"I looked in the mirror, and I saw something I didn't want to be," he shares. "I thought, even though I have all these great opportunities, I'm doing stuff that I shouldn't do. Something's got to change."
Something did. Within weeks, Edward met his future wife. Barbara was a Christian girl who encouraged him to start going to church with her. They were sitting in a pew at Maranatha Faith Center in Columbus when Pastor Steve Jamison's message on God's love hit squarely home.
"April 13, 1997, was a turning point in my life," Edward says, his voice deep and resonant. "I realized I'd been looking for love in all the wrong places; I went looking in football and accolades. I was a Dandy Dozen and all that, but nothing compared to the joy I felt that Sunday morning receiving Christ as my savior. I surrendered, and that anger that was so bottled up, it turned to peace."
Two weeks later, Edward went to see his father with a new spirit, one of forgiveness.
"We began from that day to grow our relationship." As that process continues, Edward says it's awesome that his kids have a granddad and he now has his own father in his life. "Reconciliation is a powerful thing. It just shows you how important a dad is in a child's life, even a grown adult child."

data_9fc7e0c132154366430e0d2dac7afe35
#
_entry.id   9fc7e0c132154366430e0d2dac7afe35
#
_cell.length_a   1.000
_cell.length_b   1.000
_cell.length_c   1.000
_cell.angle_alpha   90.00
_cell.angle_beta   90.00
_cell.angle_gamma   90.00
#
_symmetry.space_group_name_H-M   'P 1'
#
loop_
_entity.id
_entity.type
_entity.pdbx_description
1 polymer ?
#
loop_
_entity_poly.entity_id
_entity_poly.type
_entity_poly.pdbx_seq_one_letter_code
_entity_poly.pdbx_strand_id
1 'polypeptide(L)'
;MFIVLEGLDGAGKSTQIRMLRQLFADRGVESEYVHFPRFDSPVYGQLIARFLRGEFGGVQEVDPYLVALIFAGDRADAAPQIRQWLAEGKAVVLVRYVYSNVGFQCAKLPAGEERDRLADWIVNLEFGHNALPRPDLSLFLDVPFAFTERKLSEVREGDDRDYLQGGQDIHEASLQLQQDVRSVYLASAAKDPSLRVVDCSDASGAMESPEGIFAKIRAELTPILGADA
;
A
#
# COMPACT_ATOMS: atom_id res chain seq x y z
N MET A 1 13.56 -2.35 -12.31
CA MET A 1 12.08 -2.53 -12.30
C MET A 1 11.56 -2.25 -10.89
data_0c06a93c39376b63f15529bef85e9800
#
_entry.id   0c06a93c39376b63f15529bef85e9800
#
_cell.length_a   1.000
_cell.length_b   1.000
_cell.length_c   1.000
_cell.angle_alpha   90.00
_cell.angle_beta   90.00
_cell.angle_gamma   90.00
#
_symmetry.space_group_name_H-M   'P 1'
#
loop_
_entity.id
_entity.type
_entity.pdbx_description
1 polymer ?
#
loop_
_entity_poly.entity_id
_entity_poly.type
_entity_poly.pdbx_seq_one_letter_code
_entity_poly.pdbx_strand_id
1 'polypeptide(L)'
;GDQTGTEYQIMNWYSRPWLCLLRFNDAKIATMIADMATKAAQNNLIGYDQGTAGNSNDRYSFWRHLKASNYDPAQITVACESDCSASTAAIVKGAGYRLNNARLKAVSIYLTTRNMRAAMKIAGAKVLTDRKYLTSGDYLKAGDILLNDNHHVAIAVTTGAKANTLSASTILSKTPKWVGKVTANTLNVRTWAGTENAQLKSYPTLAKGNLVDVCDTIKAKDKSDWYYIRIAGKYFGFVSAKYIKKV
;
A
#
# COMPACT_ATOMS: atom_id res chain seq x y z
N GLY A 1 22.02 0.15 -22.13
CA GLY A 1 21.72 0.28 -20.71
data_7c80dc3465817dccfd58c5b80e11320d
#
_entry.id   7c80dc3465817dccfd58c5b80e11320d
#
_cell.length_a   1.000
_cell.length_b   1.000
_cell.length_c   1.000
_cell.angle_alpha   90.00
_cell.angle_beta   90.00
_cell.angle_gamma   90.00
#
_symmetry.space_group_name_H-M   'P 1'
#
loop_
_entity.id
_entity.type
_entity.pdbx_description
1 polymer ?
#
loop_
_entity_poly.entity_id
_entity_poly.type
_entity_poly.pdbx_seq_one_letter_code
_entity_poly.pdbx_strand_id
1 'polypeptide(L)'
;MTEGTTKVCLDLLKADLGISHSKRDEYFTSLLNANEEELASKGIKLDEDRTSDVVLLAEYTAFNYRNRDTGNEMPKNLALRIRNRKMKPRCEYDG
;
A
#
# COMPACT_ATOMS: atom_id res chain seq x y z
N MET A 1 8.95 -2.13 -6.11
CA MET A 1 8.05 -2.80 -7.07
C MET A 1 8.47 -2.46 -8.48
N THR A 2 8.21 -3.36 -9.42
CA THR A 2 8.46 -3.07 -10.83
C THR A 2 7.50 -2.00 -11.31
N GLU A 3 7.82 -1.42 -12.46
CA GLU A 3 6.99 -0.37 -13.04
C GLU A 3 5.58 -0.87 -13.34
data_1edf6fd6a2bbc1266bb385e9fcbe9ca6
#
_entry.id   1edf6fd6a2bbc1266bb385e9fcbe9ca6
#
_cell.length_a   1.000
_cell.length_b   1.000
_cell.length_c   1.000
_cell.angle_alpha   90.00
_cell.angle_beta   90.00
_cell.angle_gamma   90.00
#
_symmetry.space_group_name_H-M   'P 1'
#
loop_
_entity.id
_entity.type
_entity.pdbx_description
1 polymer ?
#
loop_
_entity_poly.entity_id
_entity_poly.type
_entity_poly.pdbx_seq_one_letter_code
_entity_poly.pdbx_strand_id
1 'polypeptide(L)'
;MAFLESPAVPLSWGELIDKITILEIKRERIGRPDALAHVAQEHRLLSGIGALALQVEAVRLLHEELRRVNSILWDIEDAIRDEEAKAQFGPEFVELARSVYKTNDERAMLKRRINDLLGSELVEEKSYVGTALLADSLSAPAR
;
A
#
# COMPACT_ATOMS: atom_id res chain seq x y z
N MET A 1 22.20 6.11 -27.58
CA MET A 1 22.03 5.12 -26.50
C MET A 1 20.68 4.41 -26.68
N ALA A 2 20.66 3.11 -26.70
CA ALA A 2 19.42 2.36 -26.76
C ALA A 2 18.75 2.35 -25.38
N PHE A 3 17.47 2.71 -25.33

By 2004, Edward had been working with the Fellowship of Christian Athletes and in other roles. He vividly remembers a prison ministry event at the Limestone Correctional Facility in Harvest, Alabama. As the men who attended walked from the room at 5:30 p.m. to report for a head count, he thought, "These guys made a great decision today. A lot of them had surrendered to the Lord, but their children and communities will never benefit from the decision because many would be in there for life. ... I wanted to help this not to happen to someone else." That's when he quit all jobs and answered a call he couldn't turn away from: somehow he had to reach out to children.